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November 16, 1998 - Indiana Daily Student (IN)

Speakers Attack War on Drugs

by Dave Evensen, Indiana Daily Student

Return to Drug War News: Don't Miss Archive

Saturday, experts on the national drug war attacked current drug policies and suggested remedies at a public forum called "The Hidden Casualties of the War on Drugs" at the Monroe County Public Library, 303 E. Kirkwood Ave.

Between 75 and 100 area residents and IU students attended the forum, and support for changing current drug policies was strong. Featured speakers were Mike Gray, author of "Drug Crazy: How We Got Into This Mess and How We Can Get Out," Nora Callahan, executive director of the November Coalition, and Lusane, who spent several years working in the U.S. House of Representatives.

Speakers at the forum shed new light on the drug problem, using statistics to back their claims.

Speaker Dr. Clarence Lusane, professor at American University, said the mandatory minimum sentence for the possession of five grams of crack-cocaine is five years. An individual must possess at least 500 grams of cocaine powder to receive five years in prison, which means that a user of crack-cocaine is likely to receive the same sentence as a dealer of cocaine powder. The problem? Lusane says 88 percent of crack-cocaine users are black.

Robert Miller, former Monroe County prosecutor, also spoke at the forum.

"I was sworn to protect the law, but sometimes justice and fairness are lost," Miller said, referring to his days as prosecuting attorney. "Prohibition does not work, and the war on drugs is immoral."

When asked why he did not exercise his views while in office, Miller said he had no power to adjust the drug laws. Drug policy, he said, is made within the state and national legislatures.

Gray asserted that drug policies are moving in the wrong direction.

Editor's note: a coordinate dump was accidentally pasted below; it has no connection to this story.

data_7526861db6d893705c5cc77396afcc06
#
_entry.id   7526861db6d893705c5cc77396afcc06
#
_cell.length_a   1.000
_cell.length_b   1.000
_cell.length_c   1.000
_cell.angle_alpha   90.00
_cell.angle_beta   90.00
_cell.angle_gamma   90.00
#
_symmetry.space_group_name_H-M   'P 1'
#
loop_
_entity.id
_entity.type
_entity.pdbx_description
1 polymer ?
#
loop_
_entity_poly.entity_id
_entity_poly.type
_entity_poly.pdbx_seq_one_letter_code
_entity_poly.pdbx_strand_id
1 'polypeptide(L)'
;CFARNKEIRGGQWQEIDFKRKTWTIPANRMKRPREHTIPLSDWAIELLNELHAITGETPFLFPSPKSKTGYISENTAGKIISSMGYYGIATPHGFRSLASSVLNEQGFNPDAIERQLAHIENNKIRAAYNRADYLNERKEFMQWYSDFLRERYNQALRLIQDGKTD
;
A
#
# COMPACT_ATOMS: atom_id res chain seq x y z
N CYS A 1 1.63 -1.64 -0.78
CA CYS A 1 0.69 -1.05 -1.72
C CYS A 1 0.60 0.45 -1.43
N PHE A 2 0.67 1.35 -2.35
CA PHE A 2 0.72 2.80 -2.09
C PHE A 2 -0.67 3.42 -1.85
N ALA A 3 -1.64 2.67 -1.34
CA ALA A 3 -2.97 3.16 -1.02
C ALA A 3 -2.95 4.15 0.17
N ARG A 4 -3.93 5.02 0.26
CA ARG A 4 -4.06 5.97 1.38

"Fifty billion dollars per year goes to the drug war," Gray said. "What do we get out of it? More of our kids in prison."

Callahan blamed the drug problem on lack of a viable employment alternative in major cities.

"You can't get a job in the inner-cities," Callahan said. "With NAFTA (North American Free Trade Agreement), jobs have gone overseas. And especially with welfare cutbacks, what are they going to do? It all adds to the drug problem."

Speakers said the United States has become the world's leading jailer, with nearly 2 million people in prison.

"One out of 54 Americans are in prison or on supervised release. That number is one out of four for black Americans. What are we doing?" Callahan said.

Callahan added that she believes most of the violence behind drugs happens because of prohibition, not the drugs themselves.

"The drug war is nothing more than a war on our own people," she said.

Lusane had ideas for new policies on drugs. He said the United States needs to take a different economic stance on developing countries -- the same countries where many of the drugs are coming from. According to Lusane, the United States spends 1 percent of its budget on foreign aid, a number that he said needs to grow.

"We need to get rid of the mandatory minimum sentences," Lusane added. "We also need to deal with voting rights. Fourteen states take away voting rights forever after a felony conviction."

This needs to change, Lusane said, because a growing number of blacks and other offenders have no voice in elections even if their drug problem is over.

One community member asked if the legalization of drugs would stop many of the problems facing communities today.

"We are dealing with a multi-issue problem," Lusane responded. "Addiction has been a problem, but we're talking about a medical and economic problem that has been criminalized."

© Indiana Daily Student, 1998

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